By Leslie Clonch, CIO & VP, Texas Scottish Rite Hospital for Children
Leslie Clonch, CIO & VP, Texas Scottish Rite Hospital for Children
I have the privilege of serving as a part of an outstanding organization and team at Texas Scottish Rite Hospital for Children in Dallas, Texas. Scottish Rite Hospital is one of the nation’s leading pediatric centers for the treatment of orthopedic conditions, sports injuries and fractures as well as certain related arthritic and neurological disorders and learning disorders such as dyslexia.
Over the last five years, Scottish Rite Hospital has implemented several complex programs which brought substantial operational change. Our latest accomplishment is the successful implementation of Epic’s Electronic Health Record system. While addressing this milestone helps us tackle some of the operational changes impacting our industry, of vital importance is preserving our unique culture and ability to deliver exceptional care and service to patients, families and the communities we serve.
Mitigate Risk by Taking Time to Effectively Plan
There’s a time-honored saying that goes something like this: “If you don’t know where you are going, any road will take you there.” As an area of increasingly significant investment and associated risk, this is especially important in programs which require substantial financial and operational commitment in information technology and resources.
"Communicating early and often, offers an opportunity to initially address risk management and culture impact by eliciting the concerns of board members"
A recommendation for those who don’t have a formal IT planning methodology or tools, is to consider engaging a third-party consultant. This provides a planning model and associated toolset reflecting the organizations culture and approach to planning. Executives can benefit from this support, as they will assume ongoing responsibility for execution and support throughout the IT planning cycle. Taking time to effectively plan significantly increases the likelihood that value delivered will equal value expected.
Clearly Define and Communicate the Value Expected from the IT Investments You Make
Unfortunately, some programs are launched without the organization clearly defining and communicating desired value. If implementation is rushed and values are not effectively outlined, while the completed program may technically work, the processes, tools and services may not be developed or managed in such a way that expected value is met.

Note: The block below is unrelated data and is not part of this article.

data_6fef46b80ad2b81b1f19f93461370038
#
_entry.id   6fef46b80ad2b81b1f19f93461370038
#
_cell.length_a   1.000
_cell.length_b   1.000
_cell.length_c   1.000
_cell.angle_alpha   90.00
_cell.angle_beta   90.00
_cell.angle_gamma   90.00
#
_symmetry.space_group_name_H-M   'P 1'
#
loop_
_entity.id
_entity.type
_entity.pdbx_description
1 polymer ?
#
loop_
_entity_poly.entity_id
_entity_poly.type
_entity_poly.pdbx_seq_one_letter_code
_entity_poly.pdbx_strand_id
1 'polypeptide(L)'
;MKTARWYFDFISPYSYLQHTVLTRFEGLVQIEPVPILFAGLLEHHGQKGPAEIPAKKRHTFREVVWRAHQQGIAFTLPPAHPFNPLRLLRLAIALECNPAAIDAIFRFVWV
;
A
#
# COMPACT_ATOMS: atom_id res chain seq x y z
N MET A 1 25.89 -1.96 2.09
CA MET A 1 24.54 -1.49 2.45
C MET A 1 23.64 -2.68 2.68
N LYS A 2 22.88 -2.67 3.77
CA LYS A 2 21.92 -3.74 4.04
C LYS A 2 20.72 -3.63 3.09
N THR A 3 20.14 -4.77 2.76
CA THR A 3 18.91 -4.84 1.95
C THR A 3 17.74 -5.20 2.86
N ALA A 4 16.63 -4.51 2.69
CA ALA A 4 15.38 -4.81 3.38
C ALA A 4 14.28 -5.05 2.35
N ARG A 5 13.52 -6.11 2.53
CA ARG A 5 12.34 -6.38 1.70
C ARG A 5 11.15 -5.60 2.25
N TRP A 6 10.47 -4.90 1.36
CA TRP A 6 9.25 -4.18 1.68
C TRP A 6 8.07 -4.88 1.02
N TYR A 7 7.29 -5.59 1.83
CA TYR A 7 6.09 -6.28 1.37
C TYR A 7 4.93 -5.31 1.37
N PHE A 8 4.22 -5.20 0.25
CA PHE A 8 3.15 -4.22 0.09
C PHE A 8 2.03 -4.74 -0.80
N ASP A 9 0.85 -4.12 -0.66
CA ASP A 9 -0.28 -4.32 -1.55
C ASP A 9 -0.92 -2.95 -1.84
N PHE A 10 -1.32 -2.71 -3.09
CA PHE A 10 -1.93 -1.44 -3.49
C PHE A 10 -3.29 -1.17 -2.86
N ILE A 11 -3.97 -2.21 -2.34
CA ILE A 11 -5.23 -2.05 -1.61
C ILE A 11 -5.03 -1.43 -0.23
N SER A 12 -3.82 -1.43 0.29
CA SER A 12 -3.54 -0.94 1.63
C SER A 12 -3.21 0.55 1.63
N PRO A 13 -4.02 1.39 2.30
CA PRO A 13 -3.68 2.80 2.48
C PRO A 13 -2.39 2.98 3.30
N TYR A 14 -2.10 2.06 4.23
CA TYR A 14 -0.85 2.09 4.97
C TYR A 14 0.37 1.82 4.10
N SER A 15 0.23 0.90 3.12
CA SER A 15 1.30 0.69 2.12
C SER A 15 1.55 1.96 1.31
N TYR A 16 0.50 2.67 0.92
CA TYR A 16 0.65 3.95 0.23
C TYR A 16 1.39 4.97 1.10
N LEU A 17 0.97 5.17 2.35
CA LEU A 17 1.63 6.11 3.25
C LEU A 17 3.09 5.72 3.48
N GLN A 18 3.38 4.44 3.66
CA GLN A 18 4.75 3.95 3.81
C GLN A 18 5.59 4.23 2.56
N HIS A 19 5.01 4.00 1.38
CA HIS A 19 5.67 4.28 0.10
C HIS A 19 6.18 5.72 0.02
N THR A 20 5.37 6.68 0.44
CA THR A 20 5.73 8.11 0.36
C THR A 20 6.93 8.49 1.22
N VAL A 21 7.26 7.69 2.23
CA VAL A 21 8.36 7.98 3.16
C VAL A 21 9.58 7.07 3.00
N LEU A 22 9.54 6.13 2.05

Value can be defined in a variety of ways, such as supporting organizational expansion goals; strengthening community relationships and engagement with the organization; reducing operating costs; avoiding additional operating or capital investment; or addressing compliance, quality and patient safety goals.
Providing the desired value-added specifics at the initial phase of a program, helps an organization better plan and evaluate alternatives, and increases the likelihood of intended value being delivered at the project’s completion (Benefits Realization phase). A suggestion would be to set the “value expectation” for the organization as a whole, and enforce that guiding principle consistently.
The goal of governance is to create a clear, easy to understand framework for making decisions, setting priorities and managing investments.
As many may know, a project or program typically gets off track by inches not feet. A combination of several seemingly small, insignificant things, when combined together have the power to derail programs. A formal, proactive project health assessment allows you to intervene when necessary. When properly managed governance model, adapted to reflect the culture and approach to planning noted above, offers the organization the ability to better understand the health of a program and to intervene quickly and effectively as issues arise.